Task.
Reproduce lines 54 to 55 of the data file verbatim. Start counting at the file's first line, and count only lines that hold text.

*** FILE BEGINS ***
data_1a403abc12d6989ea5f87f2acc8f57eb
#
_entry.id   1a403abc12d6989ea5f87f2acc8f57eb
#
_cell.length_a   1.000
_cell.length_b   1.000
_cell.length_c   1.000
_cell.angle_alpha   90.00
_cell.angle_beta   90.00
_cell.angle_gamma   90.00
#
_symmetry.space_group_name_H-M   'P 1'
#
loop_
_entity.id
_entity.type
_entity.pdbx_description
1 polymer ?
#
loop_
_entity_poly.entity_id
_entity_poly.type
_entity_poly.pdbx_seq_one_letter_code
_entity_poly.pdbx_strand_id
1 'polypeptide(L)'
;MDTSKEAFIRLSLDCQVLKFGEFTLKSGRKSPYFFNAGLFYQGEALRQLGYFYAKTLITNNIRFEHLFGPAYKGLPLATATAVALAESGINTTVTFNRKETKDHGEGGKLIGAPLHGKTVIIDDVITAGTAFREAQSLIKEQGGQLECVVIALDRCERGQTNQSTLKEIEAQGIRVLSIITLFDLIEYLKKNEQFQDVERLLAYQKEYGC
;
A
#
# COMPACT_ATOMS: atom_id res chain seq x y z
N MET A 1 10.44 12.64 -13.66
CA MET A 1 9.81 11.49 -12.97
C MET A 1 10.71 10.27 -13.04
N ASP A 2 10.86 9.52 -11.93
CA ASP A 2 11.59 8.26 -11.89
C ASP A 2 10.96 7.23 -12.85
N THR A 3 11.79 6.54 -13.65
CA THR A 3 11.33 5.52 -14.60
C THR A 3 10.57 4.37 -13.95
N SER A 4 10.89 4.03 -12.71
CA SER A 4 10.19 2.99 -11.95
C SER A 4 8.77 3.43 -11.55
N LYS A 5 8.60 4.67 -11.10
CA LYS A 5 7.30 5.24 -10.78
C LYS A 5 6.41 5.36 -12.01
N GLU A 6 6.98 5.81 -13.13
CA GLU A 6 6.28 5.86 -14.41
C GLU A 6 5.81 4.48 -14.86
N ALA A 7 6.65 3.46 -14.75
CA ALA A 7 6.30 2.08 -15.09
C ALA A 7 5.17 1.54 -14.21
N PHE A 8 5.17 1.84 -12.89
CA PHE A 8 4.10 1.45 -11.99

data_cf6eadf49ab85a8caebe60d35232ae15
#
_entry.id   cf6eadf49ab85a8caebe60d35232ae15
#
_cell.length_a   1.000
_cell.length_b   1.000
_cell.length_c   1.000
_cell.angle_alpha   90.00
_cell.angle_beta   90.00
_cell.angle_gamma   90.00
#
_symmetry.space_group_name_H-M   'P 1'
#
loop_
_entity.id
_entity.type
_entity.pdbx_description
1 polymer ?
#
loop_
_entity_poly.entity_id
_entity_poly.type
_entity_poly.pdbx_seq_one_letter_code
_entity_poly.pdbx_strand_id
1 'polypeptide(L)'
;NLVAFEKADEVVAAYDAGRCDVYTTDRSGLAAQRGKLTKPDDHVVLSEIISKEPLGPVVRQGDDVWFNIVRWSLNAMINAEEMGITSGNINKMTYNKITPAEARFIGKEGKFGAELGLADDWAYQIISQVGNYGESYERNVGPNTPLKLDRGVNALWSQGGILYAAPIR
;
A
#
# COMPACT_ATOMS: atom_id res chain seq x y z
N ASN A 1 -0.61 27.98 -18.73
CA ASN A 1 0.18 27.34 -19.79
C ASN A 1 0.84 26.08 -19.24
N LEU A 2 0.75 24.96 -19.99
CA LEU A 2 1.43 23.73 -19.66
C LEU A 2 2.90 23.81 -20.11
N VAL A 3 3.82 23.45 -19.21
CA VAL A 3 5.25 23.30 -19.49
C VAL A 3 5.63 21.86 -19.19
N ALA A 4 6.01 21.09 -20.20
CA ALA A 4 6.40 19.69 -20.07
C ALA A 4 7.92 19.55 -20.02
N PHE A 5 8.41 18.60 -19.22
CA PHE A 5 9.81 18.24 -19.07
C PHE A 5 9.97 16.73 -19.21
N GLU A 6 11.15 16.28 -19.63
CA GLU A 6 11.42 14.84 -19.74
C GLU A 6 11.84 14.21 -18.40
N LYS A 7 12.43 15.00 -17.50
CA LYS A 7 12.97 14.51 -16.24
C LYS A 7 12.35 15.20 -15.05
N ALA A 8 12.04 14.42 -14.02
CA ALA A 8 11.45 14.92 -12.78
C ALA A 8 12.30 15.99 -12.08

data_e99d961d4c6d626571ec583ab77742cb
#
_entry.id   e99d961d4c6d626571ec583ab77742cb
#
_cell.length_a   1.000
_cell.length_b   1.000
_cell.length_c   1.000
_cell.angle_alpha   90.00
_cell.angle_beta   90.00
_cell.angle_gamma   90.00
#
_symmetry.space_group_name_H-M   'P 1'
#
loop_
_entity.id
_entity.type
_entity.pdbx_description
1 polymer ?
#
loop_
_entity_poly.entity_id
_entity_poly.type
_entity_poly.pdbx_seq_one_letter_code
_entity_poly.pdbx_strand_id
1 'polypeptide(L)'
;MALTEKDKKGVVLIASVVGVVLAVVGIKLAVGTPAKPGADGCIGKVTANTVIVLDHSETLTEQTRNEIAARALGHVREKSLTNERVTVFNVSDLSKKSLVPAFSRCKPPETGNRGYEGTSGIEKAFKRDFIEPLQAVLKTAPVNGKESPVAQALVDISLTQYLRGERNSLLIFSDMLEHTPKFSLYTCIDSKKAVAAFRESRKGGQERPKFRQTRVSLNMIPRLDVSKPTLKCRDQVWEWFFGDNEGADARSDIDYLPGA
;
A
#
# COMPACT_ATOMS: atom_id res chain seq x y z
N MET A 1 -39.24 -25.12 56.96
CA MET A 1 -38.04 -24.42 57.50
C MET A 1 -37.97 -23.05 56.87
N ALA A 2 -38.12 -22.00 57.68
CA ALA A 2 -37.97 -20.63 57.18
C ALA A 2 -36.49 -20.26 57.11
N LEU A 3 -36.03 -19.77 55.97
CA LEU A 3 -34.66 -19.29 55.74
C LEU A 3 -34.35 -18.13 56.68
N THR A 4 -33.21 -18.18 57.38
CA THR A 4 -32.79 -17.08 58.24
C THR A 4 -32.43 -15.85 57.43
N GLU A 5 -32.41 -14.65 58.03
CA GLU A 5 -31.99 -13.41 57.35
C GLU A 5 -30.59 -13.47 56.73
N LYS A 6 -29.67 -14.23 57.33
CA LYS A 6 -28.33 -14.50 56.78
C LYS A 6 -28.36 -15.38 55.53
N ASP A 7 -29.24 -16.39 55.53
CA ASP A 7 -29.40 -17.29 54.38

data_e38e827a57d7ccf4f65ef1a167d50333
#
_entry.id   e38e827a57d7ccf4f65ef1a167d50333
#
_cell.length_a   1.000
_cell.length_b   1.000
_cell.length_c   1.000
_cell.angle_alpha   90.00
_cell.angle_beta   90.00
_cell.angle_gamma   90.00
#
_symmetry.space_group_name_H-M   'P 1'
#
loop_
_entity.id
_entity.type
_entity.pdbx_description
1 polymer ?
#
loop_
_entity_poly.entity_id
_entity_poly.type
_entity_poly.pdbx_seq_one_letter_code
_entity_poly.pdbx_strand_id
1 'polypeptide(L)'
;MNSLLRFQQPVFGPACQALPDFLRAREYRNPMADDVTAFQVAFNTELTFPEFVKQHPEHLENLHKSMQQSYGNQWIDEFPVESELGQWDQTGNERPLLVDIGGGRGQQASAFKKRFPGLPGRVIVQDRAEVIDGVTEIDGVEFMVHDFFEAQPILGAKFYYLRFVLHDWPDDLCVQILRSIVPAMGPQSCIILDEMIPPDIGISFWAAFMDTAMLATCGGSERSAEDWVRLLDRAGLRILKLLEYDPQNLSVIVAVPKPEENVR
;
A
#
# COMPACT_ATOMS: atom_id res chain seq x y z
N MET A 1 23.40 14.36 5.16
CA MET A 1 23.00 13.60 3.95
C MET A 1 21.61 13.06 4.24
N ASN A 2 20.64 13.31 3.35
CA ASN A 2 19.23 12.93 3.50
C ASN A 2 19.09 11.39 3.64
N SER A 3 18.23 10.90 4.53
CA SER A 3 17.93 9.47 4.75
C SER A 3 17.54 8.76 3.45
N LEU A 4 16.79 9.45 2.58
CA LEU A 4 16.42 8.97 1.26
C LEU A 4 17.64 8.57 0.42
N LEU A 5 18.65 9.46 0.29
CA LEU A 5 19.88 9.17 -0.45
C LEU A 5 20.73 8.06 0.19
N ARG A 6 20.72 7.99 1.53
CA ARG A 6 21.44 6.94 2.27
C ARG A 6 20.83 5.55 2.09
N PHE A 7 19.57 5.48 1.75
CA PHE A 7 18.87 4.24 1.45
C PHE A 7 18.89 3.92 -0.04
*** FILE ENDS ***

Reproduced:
data_cf6eadf49ab85a8caebe60d35232ae15
#